Anglicans without the Eucharist: What does it teach us?

It’s been about a month and half since I’ve celebrate Holy Communion and received the sacrament at St. John’s thanks to the Covid-19 pandemic. I assume many of you reading this article miss participating in and receiving this sacrament, having taken for granted that we could receive it on a weekly basis. The so call need for us Anglicans to partake in the Eucharist has justified some clergy to celebrate Holy Communion ‘virtually’ in some parts of our Anglican communion worldwide. Their theological justification for this practice is tenuous at best. The argument for a virtual celebration of the Eucharist usually goes like this, people need the assurance only the sacrament of Holy Communion can offer us, where we are reminded of what Jesus did for us on the Cross, His forgiveness of our sins, and that He is present to us in the receiving of his body and blood.

I have to say, I don’t miss celebrating and receiving Holy Communion as much as some Anglicans do. Now, do not get me wrong. I am certainly not against it and see the importance of its celebration and reception for both myself and my parishioners. But contrary to what some Anglican clergy (and I am sure many laity think the same thing), I don’t believe Holy Communion is necessary, at least on a weekly basis, to experience the assurance of what Jesus accomplished for us on the Cross, that He has forgiven us our sins, and is present to us through His Holy Spirit equipping us to do His will and shaping us into people He wants us to be. Now why do I think this?

I not only think, but utterly believe this is true, because it is the Anglican way. Anglicans can be incredibly naïve about their tradition’s history. We often see it within the confines of our own lifetime and even the last twenty or so years. The bedrock of Anglicanism has never been Holy Communion, but rather the offices of Morning and Evening Prayer as laid out for us in the Book of Common Prayer. Celebrating Holy Communion (or Holy Eucharist according to the Book of Alternative Services), was never a weekly practice up to about the 1960s. Most Anglican Churches celebrated Holy Communion once a month and, in some cases, only 4 times a year. The common order of service on Sundays was Morning Prayer, often followed by an Evening Prayer that evening. Why?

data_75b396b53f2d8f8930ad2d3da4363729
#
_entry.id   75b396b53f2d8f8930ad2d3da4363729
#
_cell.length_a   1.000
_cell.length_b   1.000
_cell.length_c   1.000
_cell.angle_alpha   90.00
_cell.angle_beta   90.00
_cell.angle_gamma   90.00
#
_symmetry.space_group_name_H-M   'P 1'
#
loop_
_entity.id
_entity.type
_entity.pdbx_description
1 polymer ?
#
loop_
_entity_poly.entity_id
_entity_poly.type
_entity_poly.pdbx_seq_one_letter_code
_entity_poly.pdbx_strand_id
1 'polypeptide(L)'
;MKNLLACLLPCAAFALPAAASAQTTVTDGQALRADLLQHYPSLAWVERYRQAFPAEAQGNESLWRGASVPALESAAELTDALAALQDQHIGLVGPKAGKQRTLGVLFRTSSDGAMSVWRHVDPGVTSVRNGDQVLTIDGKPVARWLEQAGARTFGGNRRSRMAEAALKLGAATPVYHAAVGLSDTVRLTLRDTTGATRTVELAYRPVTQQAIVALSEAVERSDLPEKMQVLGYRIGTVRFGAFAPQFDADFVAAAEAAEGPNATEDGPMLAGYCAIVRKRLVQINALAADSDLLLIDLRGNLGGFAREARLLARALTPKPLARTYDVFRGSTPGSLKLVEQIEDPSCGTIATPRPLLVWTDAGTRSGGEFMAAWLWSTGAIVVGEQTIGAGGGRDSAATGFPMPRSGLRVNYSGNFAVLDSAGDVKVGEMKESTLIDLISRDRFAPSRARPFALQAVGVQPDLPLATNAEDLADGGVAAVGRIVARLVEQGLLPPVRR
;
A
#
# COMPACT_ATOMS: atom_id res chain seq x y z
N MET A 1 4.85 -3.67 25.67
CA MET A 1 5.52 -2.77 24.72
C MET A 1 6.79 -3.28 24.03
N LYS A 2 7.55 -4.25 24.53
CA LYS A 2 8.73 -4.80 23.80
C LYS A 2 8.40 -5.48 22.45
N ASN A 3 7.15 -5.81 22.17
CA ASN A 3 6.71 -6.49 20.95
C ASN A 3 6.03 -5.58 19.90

Archbishop of Canterbury, Thomas Cranmer, the main author of our prayer book, was a child of the Reformation whose leaders (in particular, Calvin, Luther and Melanchthon), were suspicious of the superstitious understandings of the Sacraments, including Holy Communion. These early reformers did not want to do away with the sacraments altogether (although they did believe there were only two sacraments, Baptism and Communion). Instead, they wanted to reclaim the centrality of the bible in worship. Why? To correct the superstitious understandings of the Eucharist (and accompanying indulgences). The magical aura around Holy Communion at the time resulted from being disconnected from the bible’s teachings in the Church’s liturgy.

Furthermore, Jesus Himself made Scripture central to worship. Jesus did instituted the Lord’s Supper and offered it to His Church to celebrate. But He also instituted and gave to His Church the gift of Holy Scripture. And we know this because Jesus lived, breathed and spoke them throughout his life, in particular, the Old Testament. He also created the New Testament in the words He spoke. That is why Jesus is often referred to as God’s Word, most poignantly in John’s Gospel. Jesus gave us the sacraments to celebrate and be instruments of His grace and presence. But He also gave us Holy Scripture to function in the same way.

Influenced by the thinking of these reformers, Cranmer created and made the liturgies of Morning and Evening Prayer the centerpiece of the Prayer Book so we can get re-acquainted with the Old and New Testament stories. Why? So, we can be reminded of what Jesus has done for us on the Cross, that He forgives our sins, AND encounter the ever present, resurrection Jesus. Sound familiar? Our predecessors didn’t feel the need to celebrate Holy Communion every Sunday because they received the same benefits from Jesus in the liturgy of the Word as they did in Holy Communion.

Now hold your horses. I am not suggesting we return to the liturgical practices of old. That would be too much of a shock for most of you. My main point is, you can still receive the assurance of God’s love, forgiveness and presence through praying the liturgies of Morning and Evening Prayer now that Holy Communion is not available to you. Although Jesus gave us Holy Communion, He is not limited by it. He continues to be present and wanting to speak and be present to you as you read the bible and pray the prayers of either the BCP or BAS. So, I encourage you to take this Covid-19 crisis as an opportunity to connect with God in this way. And if you do, when we return to celebrate Holy Communion together and receive the body and blood of our Lord, you will appreciate it even more.

 

 

 

Anglicans without the Eucharist: What does it teach us?